US retail sales at the beginning of the holiday season were slow. Sales were impacted by continued unseasonably warm weather that delayed purchases of fall apparel as well as a shift in consumer buying patterns. Online shopping too has contributed to a decline in sales at brick-and-mortar stores as consumers get more and more comfortable shopping over the internet.
Holiday sales constitute nearly a fifth of the retail industry’s annual sales. Sales increase this holiday season is expected to be 3.7 per cent compared to the 4.1 per cent growth reported last year. The year-over-year decline is attributed to slow jobs growth, pressure from deflation on retail sales and increased consumer spending on services rather than goods.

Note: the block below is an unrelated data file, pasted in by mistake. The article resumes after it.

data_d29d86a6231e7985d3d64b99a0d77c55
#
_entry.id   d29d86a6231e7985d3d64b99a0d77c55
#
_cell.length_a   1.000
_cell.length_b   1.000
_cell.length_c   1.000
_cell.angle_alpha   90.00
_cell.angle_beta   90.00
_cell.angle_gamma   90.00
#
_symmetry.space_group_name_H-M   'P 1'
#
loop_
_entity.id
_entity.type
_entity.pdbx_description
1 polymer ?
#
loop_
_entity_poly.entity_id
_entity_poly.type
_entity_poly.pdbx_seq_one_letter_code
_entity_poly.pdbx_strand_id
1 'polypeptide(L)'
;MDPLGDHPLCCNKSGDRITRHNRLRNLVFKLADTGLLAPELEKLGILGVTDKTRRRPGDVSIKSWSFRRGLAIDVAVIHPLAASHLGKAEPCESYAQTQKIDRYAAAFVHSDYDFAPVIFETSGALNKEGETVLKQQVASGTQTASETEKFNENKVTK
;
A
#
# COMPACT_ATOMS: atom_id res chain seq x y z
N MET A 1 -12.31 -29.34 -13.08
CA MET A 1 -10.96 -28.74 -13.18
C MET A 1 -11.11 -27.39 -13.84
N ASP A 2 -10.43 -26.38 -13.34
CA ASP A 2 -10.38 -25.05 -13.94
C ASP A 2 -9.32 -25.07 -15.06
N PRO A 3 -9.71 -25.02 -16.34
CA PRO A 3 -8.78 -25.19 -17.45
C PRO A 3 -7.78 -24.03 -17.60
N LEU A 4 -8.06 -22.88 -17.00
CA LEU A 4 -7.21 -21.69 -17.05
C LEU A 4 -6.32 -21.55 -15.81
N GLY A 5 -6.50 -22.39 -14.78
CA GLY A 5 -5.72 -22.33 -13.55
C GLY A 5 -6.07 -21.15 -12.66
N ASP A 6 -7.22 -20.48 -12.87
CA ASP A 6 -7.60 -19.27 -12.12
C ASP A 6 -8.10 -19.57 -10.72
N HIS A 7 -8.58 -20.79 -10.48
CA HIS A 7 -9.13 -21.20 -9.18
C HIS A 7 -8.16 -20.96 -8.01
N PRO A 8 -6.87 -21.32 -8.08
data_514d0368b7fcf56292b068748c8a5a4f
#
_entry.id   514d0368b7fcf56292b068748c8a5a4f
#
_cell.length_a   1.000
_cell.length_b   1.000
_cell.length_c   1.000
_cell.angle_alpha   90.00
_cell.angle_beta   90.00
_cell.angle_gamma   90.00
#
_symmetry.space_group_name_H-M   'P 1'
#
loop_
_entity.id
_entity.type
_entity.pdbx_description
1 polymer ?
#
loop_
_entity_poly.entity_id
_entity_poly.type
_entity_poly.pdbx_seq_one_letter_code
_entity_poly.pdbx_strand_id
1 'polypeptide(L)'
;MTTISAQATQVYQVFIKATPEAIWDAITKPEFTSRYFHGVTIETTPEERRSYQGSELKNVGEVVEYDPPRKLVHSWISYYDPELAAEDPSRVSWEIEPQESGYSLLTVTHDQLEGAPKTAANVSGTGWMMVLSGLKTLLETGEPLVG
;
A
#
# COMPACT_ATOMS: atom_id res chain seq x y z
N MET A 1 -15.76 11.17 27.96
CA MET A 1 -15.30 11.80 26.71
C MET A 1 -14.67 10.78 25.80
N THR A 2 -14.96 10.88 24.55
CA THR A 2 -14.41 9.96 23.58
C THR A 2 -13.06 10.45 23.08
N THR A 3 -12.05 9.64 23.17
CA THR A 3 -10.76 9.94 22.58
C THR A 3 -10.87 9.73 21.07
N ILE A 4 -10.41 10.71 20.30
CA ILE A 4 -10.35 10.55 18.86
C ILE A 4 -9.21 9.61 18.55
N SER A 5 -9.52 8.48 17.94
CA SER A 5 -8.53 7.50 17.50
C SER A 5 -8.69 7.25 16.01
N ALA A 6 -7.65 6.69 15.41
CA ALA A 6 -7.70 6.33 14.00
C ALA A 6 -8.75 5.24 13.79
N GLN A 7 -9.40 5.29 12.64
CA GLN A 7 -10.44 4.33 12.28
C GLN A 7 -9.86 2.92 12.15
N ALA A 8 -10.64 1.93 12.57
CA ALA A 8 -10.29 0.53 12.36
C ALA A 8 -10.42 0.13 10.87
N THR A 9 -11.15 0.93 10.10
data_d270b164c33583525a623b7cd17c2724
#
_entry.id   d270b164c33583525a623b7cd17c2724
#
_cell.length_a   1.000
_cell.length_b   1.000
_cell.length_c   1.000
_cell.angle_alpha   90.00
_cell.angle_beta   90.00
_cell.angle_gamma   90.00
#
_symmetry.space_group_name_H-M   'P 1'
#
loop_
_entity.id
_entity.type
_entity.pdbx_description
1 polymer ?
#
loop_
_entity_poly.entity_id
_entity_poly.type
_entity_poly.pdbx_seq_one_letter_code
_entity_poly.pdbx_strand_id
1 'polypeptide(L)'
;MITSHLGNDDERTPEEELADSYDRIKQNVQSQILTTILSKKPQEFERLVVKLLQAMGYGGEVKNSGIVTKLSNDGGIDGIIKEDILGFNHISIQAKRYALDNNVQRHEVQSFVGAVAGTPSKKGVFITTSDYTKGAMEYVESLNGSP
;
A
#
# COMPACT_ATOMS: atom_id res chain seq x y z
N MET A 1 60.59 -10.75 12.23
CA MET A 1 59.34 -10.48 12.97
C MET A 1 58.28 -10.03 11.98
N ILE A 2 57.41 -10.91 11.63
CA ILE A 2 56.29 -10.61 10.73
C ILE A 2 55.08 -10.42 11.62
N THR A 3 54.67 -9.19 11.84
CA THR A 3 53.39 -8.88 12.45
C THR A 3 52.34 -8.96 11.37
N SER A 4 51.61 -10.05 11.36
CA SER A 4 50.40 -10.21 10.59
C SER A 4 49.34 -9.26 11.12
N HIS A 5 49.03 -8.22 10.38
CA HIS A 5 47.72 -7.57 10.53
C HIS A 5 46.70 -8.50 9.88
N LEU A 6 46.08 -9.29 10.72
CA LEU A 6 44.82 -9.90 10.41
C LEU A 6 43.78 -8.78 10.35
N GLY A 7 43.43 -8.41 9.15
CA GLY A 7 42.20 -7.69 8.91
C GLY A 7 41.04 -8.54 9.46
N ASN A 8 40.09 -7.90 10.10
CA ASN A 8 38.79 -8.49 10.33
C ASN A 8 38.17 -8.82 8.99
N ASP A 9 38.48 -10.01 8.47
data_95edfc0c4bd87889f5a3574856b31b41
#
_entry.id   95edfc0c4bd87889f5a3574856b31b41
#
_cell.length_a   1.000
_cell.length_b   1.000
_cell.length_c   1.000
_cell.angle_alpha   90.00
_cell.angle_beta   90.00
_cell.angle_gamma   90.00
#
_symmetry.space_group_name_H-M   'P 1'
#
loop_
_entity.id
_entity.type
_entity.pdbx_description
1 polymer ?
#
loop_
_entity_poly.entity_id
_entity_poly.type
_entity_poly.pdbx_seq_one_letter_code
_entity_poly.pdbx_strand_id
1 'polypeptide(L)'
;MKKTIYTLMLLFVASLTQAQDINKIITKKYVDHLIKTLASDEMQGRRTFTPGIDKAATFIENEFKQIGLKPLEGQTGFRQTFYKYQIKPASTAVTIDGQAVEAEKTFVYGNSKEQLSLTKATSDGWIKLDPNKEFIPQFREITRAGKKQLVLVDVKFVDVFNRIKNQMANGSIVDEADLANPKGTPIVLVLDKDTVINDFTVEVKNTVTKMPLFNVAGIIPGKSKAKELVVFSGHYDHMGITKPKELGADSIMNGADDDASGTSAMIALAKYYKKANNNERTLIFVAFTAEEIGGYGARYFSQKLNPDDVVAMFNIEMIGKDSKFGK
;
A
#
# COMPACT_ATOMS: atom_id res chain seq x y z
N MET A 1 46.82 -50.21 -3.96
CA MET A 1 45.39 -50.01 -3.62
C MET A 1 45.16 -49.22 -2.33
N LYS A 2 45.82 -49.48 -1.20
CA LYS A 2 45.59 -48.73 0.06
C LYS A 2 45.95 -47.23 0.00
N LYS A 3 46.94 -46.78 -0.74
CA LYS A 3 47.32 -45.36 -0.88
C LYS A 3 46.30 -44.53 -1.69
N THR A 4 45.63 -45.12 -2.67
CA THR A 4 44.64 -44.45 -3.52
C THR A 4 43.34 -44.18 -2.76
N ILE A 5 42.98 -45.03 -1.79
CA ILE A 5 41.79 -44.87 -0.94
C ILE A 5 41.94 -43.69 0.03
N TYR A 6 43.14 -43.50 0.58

There has been a 4.8 per cent decrease in comparable store sales for the month of November. Total monthly sales declined 1.2 per cent from the prior-year month. The entire shortfall in November comparable sales occurred during the first two and one-half weeks of the month. Sales improved to flat last year for the remainder of the month and positive in early December. Consumer confidence in the US unexpectedly saw a substantial deterioration in November mainly due to a less favorable view of the job market.